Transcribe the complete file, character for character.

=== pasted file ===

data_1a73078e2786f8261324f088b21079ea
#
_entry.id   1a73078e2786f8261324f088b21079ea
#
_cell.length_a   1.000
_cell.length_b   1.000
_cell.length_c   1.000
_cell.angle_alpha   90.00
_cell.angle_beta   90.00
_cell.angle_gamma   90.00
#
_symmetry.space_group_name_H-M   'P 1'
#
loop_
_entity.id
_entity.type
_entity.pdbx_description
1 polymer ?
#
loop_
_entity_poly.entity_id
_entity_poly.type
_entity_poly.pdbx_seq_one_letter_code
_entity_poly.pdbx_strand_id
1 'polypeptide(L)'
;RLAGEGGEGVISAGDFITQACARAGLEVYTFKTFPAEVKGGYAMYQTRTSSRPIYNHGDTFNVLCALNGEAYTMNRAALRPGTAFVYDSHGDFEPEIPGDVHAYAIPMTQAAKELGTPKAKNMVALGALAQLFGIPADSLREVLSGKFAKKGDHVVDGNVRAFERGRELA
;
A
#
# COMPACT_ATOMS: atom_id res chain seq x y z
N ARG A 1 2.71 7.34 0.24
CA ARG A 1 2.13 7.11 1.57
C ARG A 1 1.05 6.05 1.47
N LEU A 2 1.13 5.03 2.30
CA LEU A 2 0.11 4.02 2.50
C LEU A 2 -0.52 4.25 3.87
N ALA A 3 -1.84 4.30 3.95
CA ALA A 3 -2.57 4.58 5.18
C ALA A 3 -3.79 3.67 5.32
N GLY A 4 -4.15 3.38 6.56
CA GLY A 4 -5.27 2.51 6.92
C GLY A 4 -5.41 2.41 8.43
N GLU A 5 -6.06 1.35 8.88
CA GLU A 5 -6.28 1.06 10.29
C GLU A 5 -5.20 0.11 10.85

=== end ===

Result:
data_1a73078e2786f8261324f088b21079ea
#
_entry.id   1a73078e2786f8261324f088b21079ea
#
_cell.length_a   1.000
_cell.length_b   1.000
_cell.length_c   1.000
_cell.angle_alpha   90.00
_cell.angle_beta   90.00
_cell.angle_gamma   90.00
#
_symmetry.space_group_name_H-M   'P 1'
#
loop_
_entity.id
_entity.type
_entity.pdbx_description
1 polymer ?
#
loop_
_entity_poly.entity_id
_entity_poly.type
_entity_poly.pdbx_seq_one_letter_code
_entity_poly.pdbx_strand_id
1 'polypeptide(L)'
;RLAGEGGEGVISAGDFITQACARAGLEVYTFKTFPAEVKGGYAMYQTRTSSRPIYNHGDTFNVLCALNGEAYTMNRAALRPGTAFVYDSHGDFEPEIPGDVHAYAIPMTQAAKELGTPKAKNMVALGALAQLFGIPADSLREVLSGKFAKKGDHVVDGNVRAFERGRELA
;
A
#
# COMPACT_ATOMS: atom_id res chain seq x y z
N ARG A 1 2.71 7.34 0.24
CA ARG A 1 2.13 7.11 1.57
C ARG A 1 1.05 6.05 1.47
N LEU A 2 1.13 5.03 2.30
CA LEU A 2 0.11 4.02 2.50
C LEU A 2 -0.52 4.25 3.87
N ALA A 3 -1.84 4.30 3.95
CA ALA A 3 -2.57 4.58 5.18
C ALA A 3 -3.79 3.67 5.32
N GLY A 4 -4.15 3.38 6.56
CA GLY A 4 -5.27 2.51 6.92
C GLY A 4 -5.41 2.41 8.43
N GLU A 5 -6.06 1.35 8.88
CA GLU A 5 -6.28 1.06 10.29
C GLU A 5 -5.20 0.11 10.85